State officials wondered if there was a more effective system for West Virginia. They talked to the Joint Interagency Task Force for vaccines. They talked to the heads of the state long-term care and pharmacy associations. And they came to the decision that, in West Virginia, the best plan was to work with local independent pharmacists and county health departments to get shots in arms.

Striking out on your own can go one of two ways: you can be hailed a visionary or you can be stuck out on an island regretting your decision. Marsh said state officials were confident in their choice, because they trusted the experts who knew the hurdles they faced specific to West Virginia.

“In retrospect, you could have said, that may have been really stupid, too,” Marsh said. “But I think the whole point is we were so focused about who are we? We wanted to solve the problem for us, our state and our people.

“And it worked out well, but it worked out well because it was critical and very specific to us and how we operated,” he added. “And we never thought we were better than anyone else.”

In the end, the decision looks like it paid off. As of late February, Marsh said, there was a week-to-week 72-percent drop in the number of deaths and a 70-percent drop in the number of hospitalizations in West Virginia. Fewer people are in intensive care units and nursing home outbreaks have plummeted to nearly zero. As of Friday morning, there were 323,811 people in West Virginia with at least a first dose of vaccine and 208,994 who were fully vaccinated.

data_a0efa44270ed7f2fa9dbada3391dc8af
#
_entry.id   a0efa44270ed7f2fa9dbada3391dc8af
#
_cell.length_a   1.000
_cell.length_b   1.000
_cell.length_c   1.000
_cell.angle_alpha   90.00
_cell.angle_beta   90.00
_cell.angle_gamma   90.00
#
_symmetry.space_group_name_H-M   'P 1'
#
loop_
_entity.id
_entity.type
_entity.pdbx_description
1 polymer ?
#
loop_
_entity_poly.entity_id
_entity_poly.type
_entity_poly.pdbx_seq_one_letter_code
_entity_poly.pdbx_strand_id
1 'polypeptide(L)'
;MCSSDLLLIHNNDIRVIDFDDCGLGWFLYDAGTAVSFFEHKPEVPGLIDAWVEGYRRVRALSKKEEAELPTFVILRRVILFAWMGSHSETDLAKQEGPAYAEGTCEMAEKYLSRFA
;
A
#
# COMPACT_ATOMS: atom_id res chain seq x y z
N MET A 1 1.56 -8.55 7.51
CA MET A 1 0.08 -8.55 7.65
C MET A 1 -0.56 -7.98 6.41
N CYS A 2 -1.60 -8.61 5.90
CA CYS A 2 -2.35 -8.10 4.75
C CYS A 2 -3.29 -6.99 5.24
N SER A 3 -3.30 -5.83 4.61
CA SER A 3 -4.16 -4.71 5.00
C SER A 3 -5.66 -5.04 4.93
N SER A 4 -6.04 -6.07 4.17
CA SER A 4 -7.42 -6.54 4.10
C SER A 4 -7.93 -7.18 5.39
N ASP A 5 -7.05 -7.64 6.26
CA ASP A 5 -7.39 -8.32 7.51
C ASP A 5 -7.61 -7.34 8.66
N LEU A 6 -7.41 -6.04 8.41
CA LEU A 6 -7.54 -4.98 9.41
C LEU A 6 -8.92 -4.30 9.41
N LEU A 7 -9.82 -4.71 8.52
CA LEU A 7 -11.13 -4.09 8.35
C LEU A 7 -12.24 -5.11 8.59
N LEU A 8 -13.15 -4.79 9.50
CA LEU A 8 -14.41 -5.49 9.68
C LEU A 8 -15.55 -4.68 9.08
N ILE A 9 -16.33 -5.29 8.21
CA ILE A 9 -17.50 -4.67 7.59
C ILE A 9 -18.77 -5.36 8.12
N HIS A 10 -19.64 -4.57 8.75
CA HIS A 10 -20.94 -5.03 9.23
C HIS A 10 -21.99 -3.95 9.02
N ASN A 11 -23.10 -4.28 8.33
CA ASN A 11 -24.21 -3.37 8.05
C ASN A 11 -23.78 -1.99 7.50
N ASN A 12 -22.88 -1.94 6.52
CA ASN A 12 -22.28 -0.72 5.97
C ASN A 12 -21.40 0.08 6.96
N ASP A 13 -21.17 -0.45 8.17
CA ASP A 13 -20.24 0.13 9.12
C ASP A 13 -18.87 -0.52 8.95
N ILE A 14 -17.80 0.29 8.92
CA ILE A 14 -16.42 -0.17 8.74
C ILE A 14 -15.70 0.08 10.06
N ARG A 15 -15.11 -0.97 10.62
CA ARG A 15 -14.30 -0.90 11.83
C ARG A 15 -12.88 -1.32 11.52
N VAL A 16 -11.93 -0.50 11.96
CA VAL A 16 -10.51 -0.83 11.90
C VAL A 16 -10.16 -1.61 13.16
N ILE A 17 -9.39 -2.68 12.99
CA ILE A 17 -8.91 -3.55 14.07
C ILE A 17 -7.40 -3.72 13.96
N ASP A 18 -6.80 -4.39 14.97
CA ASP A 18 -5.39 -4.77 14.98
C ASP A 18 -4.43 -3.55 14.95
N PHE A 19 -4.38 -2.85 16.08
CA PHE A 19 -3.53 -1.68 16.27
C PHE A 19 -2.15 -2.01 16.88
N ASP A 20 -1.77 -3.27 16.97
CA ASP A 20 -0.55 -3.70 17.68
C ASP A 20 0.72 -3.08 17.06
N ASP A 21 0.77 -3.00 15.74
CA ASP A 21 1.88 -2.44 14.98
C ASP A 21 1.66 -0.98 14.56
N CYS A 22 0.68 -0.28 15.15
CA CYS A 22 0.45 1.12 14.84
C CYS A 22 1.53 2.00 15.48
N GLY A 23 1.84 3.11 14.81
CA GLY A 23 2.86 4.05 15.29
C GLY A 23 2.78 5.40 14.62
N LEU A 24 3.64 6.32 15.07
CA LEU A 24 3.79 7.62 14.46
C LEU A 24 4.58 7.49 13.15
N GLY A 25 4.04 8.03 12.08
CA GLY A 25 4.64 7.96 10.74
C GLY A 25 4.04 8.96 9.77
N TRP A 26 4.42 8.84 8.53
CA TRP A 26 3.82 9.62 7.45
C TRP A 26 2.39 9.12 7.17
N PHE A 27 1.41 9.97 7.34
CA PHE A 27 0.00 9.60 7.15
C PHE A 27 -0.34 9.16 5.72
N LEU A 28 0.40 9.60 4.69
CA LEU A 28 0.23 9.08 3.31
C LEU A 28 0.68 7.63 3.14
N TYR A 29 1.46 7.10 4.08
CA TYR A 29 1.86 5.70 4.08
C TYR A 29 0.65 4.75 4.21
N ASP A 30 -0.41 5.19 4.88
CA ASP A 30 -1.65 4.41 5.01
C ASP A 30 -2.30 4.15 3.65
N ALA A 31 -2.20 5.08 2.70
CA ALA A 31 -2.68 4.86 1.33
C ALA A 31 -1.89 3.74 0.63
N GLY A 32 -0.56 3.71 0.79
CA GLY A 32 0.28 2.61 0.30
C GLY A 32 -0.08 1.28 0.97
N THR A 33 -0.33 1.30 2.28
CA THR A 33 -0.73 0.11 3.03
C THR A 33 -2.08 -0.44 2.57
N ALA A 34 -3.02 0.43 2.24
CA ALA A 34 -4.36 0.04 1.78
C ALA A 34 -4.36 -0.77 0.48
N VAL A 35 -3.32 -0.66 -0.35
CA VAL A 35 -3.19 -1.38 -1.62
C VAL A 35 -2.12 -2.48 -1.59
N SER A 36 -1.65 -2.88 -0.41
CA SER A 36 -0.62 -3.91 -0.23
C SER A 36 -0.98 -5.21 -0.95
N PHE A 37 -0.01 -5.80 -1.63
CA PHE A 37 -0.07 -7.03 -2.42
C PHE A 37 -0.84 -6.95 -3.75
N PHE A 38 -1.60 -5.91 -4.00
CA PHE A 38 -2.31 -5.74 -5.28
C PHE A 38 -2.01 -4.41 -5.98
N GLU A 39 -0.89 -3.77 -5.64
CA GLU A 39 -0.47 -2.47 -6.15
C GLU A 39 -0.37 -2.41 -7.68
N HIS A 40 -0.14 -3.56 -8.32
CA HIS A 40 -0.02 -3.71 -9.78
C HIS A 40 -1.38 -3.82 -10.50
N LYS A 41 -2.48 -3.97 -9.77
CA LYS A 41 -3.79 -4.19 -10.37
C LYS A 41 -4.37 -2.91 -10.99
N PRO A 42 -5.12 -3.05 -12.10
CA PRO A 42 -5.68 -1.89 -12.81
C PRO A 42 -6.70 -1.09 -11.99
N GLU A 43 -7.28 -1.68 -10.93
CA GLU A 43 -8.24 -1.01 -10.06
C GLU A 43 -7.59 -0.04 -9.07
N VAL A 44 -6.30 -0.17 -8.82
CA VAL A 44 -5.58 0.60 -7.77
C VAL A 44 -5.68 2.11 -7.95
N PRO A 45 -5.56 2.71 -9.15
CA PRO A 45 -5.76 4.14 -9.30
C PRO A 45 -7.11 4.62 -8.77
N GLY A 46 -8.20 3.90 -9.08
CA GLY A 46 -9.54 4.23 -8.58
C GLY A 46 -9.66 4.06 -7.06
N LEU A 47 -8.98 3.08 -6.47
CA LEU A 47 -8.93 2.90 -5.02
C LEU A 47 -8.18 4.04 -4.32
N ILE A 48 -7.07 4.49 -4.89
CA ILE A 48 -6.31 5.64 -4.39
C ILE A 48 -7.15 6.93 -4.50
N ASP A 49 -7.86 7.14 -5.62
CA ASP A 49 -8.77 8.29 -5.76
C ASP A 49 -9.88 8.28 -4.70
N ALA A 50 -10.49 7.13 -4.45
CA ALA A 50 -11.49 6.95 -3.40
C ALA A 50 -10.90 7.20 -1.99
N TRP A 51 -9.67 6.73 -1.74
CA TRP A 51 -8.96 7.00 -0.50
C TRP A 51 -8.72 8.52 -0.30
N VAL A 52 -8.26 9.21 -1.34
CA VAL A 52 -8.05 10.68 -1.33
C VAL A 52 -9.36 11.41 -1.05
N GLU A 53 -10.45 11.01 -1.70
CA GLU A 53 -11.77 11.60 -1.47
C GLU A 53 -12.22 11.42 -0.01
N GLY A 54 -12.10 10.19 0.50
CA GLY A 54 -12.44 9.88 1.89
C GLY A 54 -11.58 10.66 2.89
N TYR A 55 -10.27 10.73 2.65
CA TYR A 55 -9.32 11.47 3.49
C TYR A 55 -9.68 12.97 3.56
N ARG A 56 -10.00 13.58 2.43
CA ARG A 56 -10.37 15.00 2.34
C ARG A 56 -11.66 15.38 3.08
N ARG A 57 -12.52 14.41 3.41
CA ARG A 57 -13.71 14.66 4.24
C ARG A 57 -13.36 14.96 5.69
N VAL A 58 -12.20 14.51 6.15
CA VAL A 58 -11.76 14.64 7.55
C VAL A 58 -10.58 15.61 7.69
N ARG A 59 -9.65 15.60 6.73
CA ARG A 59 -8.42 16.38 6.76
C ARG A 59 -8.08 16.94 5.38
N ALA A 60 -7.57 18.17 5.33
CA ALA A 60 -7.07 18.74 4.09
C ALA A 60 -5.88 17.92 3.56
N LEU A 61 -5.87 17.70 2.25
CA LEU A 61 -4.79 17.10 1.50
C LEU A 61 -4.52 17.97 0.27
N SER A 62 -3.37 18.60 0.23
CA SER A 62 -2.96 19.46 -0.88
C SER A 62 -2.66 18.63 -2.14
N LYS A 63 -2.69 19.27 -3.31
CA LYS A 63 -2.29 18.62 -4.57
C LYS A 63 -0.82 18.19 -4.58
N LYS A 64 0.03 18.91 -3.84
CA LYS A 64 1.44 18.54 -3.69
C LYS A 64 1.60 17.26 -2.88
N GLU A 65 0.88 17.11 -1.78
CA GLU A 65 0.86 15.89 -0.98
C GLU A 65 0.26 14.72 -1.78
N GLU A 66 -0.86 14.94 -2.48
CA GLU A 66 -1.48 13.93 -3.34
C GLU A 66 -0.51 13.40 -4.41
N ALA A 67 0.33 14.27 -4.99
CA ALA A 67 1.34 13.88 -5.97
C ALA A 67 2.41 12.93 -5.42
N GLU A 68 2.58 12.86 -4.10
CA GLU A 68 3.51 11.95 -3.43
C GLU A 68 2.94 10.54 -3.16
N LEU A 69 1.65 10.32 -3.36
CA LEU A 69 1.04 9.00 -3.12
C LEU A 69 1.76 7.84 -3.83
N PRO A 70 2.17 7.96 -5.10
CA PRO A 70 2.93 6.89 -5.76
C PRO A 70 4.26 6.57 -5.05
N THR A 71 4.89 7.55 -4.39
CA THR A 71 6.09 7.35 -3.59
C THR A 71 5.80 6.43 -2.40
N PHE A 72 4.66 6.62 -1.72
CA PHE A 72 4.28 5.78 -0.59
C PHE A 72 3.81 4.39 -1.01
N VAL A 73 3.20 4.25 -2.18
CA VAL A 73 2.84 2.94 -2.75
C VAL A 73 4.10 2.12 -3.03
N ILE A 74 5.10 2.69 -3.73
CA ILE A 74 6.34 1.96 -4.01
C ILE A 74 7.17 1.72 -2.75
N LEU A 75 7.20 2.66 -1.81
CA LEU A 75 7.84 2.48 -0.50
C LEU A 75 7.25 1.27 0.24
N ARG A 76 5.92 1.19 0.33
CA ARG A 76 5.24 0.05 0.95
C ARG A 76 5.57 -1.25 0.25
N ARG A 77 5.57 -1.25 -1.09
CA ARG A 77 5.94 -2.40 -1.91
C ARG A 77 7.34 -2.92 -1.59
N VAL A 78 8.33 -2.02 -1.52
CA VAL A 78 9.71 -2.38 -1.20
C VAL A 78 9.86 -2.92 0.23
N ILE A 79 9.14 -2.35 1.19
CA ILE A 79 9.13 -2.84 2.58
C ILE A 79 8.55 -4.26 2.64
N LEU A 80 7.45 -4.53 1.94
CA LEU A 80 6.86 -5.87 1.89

That’s not to say there haven’t been errors, and Marsh mentioned several. At the end of December, 42 Boone County residents were mistakenly given regeneron rather than a dose of COVID vaccine. Some early vaccination clinics were first come, first served, which led to long lines outside in cold weather.

Some clinics were scheduled without any security as to how many doses they’d receive. When West Virginia introduced the Everbridge statewide registration system, there were, Marsh said, “a thousand lists in a thousand different places.”

The important part, Marsh said, was that the state learned quickly from those mistakes.

“The idea that we’ve become much more agile and much more willing to continue to learn and try things — and we’ve messed up, too, that’s for sure — but that’s been a really key feature,” he said. “We’re constantly trying to listen to what people have been telling us, and if we’re doing something that people are going, ‘Oh, that’s terrible,’ then of course we’re listening and trying to adjust.”

As COVID-19 metrics in the state continue to improve, people from all over the United States have asked West Virginia officials how they have been so effective. Justice has appeared frequently on national cable news shows. Marsh testified before a congressional committee. West Virginia’s story has been told in numerous national publications.

The solution, Marsh said, came down to keeping goals simple and following the best path for the state. The finish line of the pandemic remains in the distance, yet Marsh said everyone in the fight remains steadfast in seeing the race through.

“This is a mission,” he said. “This is a mission of heart and spirit for many of the people involved. And that’s been very inspiring.”